On a normal year with normal events, this time of the year initiation schools from across the country were expected to be fully operating. Celebrations when the initiates come back from these schools would have been underway as we speak, but the unfortunate circumstances of Covid-19 halted all of that.
On the 27th of December 2020, the President of the Republic of South Africa Cyril Ramaphosa announced the immediate implication of alert level 3 of the lockdown after the numbers of infections of Covid-19 had rapidly increasing in the past 3 days. This means under alert level 3 there are no initiation schools that are expected to be operating at this time.
Photo by: Carl Collison
What will happen to initiates now?
Ministers in the National Command Council gave a media briefing on the 28th of December specifying on what the president had announced the night before. Minister Nkosazana Dlamini Zuma specified that no more initiates will be allowed to go to initiation schools as they are now prohibited. Initiation schools were recently given the go ahead under alert level 1 in the Eastern Cape except for the Nelson Mandela Bay and the Sarah Baartman district as they were identified as Covid-19 hot spots.
There were initiates that were already in these schools before the president made the announcement, what does this mean to them? Minister Dlamini Zuma stated that “all those initiates that are already in the initiation schools will be allowed to complete their initiation but no new intakes will be allowed.” All the celebrations that usually take place after the initiate has returned home ‘imigidi’ are prohibited. This decision was taken with the understanding that these celebrations can be done later. If any family fails to comply with these regulations, they will be subjected to punishment by the relevant authorities.
Ever since the country faced a global pandemic in Covid-19, the attention slightly moved from other issues such as gender-based violence, femicides and police brutality to mention a few. According to Rose Gawaya, an adviser at the Social Policy Network, the government GBV and femicide command centre alone recorded more than 120,000 victims in the first three weeks of lockdown. The Vodacom support call centres saw a 65% increase in calls “from women and children confined in their homes seeking urgent help” after lockdown began.
Now that the country has moved to alert level 1 and the lockdown restrictions have been eased, students from Nelson Mandela University have taken an initiative to raise awareness by having a walk/march in several areas in the Nelson Mandela Bay in Port Elizabeth. Student support movements from NMU like Man Mansion and Memeza joined forces to raise awareness about GBV. The walk/march started on the 21st of September and continued to the 23rd of September. They started at Korsten student residence to the nearby location areas such as Noxolo, Dwesi and Zakhele. The last day of the march was destined to Summerstrand, Nelson Mandela University campuses.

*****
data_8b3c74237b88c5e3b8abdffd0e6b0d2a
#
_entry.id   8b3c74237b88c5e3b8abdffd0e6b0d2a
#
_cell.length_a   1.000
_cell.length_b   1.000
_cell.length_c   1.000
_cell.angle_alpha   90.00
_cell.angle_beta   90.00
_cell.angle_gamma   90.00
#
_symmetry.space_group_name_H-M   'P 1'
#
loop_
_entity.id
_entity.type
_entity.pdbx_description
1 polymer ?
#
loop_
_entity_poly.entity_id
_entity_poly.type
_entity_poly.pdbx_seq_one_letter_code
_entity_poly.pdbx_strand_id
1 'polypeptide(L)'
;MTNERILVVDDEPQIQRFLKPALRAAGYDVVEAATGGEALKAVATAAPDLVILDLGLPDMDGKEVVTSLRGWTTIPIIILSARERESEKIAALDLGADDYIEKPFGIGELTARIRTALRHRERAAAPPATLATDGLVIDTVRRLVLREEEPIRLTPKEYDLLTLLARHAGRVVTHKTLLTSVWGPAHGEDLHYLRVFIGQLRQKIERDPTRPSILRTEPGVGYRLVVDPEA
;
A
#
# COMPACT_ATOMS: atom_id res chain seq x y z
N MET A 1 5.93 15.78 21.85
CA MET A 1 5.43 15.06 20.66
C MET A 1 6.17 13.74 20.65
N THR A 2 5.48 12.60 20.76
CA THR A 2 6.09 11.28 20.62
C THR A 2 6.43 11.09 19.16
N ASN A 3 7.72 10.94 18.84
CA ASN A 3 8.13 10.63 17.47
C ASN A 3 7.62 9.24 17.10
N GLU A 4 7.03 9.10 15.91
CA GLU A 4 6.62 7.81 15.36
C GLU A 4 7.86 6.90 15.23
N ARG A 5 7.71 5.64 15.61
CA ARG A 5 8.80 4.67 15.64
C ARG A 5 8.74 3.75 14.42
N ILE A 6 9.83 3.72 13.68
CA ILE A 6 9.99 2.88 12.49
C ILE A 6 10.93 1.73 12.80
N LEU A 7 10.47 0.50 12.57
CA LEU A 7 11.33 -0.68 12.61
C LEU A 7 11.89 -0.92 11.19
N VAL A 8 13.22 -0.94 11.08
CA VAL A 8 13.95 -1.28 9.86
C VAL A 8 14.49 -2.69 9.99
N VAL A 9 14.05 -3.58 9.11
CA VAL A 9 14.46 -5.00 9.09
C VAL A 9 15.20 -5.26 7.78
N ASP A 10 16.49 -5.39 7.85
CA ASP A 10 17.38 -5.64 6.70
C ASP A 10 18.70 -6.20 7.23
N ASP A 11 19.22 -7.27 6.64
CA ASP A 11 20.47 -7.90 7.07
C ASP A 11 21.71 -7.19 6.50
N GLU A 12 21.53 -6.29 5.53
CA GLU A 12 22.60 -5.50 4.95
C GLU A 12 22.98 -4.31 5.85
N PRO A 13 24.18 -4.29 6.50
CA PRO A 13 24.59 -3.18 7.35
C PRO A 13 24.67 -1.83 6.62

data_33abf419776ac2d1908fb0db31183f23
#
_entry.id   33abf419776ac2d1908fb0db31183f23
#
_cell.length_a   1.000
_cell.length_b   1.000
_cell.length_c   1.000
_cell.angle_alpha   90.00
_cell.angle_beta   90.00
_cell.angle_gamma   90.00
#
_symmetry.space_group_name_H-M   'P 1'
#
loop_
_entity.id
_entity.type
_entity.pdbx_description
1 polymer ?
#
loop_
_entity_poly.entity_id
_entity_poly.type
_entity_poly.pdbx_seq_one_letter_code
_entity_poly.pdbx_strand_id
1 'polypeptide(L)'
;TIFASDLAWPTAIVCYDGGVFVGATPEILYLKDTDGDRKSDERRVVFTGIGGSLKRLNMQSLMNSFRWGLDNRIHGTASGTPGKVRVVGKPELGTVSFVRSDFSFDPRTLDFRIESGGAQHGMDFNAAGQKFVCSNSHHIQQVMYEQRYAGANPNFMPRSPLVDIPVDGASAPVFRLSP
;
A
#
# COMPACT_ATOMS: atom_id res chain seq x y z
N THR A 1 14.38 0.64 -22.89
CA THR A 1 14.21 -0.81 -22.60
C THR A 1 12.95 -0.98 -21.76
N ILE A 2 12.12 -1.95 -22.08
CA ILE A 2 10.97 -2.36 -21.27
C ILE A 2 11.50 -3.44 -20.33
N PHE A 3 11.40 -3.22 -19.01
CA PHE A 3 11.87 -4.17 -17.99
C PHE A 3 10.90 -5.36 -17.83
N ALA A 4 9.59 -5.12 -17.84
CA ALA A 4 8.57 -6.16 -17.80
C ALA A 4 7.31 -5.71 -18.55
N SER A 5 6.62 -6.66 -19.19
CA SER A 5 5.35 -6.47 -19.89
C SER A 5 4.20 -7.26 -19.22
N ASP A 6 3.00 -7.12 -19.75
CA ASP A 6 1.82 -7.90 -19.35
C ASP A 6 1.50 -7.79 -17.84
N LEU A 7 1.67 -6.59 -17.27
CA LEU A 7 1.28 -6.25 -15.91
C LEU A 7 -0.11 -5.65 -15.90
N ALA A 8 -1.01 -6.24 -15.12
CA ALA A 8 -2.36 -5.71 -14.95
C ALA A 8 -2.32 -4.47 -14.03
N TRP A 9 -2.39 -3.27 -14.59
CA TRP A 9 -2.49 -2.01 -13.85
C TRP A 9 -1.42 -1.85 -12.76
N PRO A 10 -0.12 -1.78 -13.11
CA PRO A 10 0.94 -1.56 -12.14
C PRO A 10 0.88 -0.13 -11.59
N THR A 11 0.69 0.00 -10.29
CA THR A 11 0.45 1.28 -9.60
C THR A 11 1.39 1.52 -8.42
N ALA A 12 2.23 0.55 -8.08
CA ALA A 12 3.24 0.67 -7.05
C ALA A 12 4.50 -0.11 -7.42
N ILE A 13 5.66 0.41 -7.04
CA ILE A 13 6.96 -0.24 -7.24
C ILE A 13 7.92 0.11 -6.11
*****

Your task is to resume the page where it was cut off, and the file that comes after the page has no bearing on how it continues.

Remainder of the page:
NMU students at north campus after walking from 163 Durban Road (Korsten) for over five hours on September 23
Photos by Cwenga Maqhubela
Nzaliseko Mayekiso who was the march coordinator explained that the initiative was launched to make people aware about the ongoing crisis of GBV most especially in the location areas. “Men are regarded as the protectors of families or the society, hence we targeted to go the nearby communities and remind our brothers and sisters that we still hold the same responsibilities,” he said. The movement included an awareness for black lives matter which is also a problem on its own. According to Nzaliseko there were many campaigns launched in support of GBV, but the main challenge is the back up for these cases. The message from these students to the public and the municipality’s leadership is simple, “we need an urgent response from the police when such cases are reported, and they should be taken serious by the police. The public can respond to this by reporting any related cases and making sure that no one is mistreated whether you are female or male,” said Nzaliseko as he explained what response do they wish to intrigue.
Statistics in South Africa shows a rapid growth in the number of reported cases in Gender Based Violence, think about those cases that never get reported, think about those people who are actually in danger but are not aware of that. It takes a simple conversation in any sort of gathering to tackle such issues and not come up with better solutions, just like how one would a plan to get a bottle of vodka during level five of lockdown.
It is not often that we wake up to such stories in the rugby community but on Monday the 20th of July we heard about the sad passing of one of South Africa’s most passionate rugby commentator and former professional rugby player Kaunda Ntunja.
Kaunda Ntunja was born in East London and grew up in King Williams Town. He made his rugby debut for Dale College XV and went on to represent South Africa at school level and junior springbok level. He made history by becoming the first black captain to lead the SA schools side and junior springboks. Ntunja also played for the Sharks junior side before moving to the Free State Cheetahs were, he won the Currie Cup with them in 2005.
How Kaunda Ntunja made his name known as a commentator